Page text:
You wanna look days in the market and the neighborhood where you at and so, this stuff you’ll gonna see through your comps, through the MLS. You can see how many days in the market are typical, not just for the neighborhood but when you are looking at your comparables, I always look at the specific comps that we use. So, I have– the people that worked for me, that are essentially salespeople. They go out and work these leads for me, so when they get the deal and come back, I analyze how they come to that conclusion, how they came up to that offer, when we get the deal. And if they say, “These are the 3 comps that I use”. And, I’ll see that 1 of them has–first off when they have really low days on the market, that’s a good thing for me, that’s like raises the green flag, if you will, so because, that means my holding cost will probably be lower on this house, because houses are moving quickly in the good part of town, whatever it may be. The red flag side is, when the days are really long. Now, sometimes, if we use 3 comps and 2 of them, may seem fine– normal, and then if we use comps that seems like it is sold for a kind of high price, and it took a long time to sell, it just raises the red flag. Like, why– how do they get that full price eventually? Why was it on the market for 6 months? They never lower the price and then somehow they miraculously sold it for that price after 6 months, like something is wrong here. And sometimes, it could be that ultimately, they decided to offer seller financing and provide financing for that deal, that’s why they got them usually on a high price, not unless you are offer seller financing like Mitch does, then that is not a real comp, you are not gonna be able to sell for a kind of above market values, if you are not offering, seller financing, generally speaking. So, one last thing I’ll say about comps, is typically, we are taught to look at sold comps, that’s what actually happened. You know, typically, people would say, don’t look at active comps, because they haven’t sold yet so you don’t know what’s gonna happen. But, I encourage you to look at comps, because essentially, most likely your competition especially, if the market is moving up or down. That’s kind of indication where things are going. You wanna look at houses that are currently for sale, because those are your competitors. You can also–inside of, like active comps, you can use all the breakout for pending, so they are active but they haven’t sold yet, but they are pending. So, you can get an idea of how fast they went pending from the time they were listed, and it will give you a leading indicator of what might happen with your house. I am not saying to, put all your eggs in that basket, but all those little factors need to come together to give you a general confidence level with buying all over. So, that’s what I got for comps, any questions Mitch? Or You wanna add anything there?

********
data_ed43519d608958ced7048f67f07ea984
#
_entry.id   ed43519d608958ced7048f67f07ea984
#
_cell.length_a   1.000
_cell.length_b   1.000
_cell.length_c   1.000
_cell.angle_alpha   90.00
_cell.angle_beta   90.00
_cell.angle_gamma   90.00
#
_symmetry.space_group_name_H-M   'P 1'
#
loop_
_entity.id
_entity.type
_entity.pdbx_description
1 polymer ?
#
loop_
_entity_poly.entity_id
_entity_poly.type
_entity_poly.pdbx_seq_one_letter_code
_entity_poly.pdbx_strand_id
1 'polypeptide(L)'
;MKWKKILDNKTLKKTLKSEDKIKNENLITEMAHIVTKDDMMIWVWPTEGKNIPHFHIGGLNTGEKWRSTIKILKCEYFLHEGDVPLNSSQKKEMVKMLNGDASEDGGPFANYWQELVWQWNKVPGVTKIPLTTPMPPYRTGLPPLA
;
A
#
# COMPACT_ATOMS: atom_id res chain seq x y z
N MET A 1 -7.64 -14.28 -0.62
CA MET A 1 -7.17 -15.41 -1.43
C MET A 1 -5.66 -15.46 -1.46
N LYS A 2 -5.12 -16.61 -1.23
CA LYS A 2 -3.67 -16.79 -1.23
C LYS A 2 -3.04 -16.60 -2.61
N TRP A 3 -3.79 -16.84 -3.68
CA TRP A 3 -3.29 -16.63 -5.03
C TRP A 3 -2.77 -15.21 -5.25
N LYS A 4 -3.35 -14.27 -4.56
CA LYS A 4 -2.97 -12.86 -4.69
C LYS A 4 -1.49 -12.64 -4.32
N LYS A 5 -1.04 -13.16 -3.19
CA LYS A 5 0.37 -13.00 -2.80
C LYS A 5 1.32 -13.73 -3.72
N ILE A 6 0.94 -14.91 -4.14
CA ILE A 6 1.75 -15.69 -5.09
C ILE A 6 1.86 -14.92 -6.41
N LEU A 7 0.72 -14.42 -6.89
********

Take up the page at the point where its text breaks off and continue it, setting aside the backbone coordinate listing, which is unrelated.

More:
Mitch: I guess a lot of people make a lot of mistake of going to look at the tax and the tax rolls, and see what the taxes has been, and that not just even remotely reliable at all.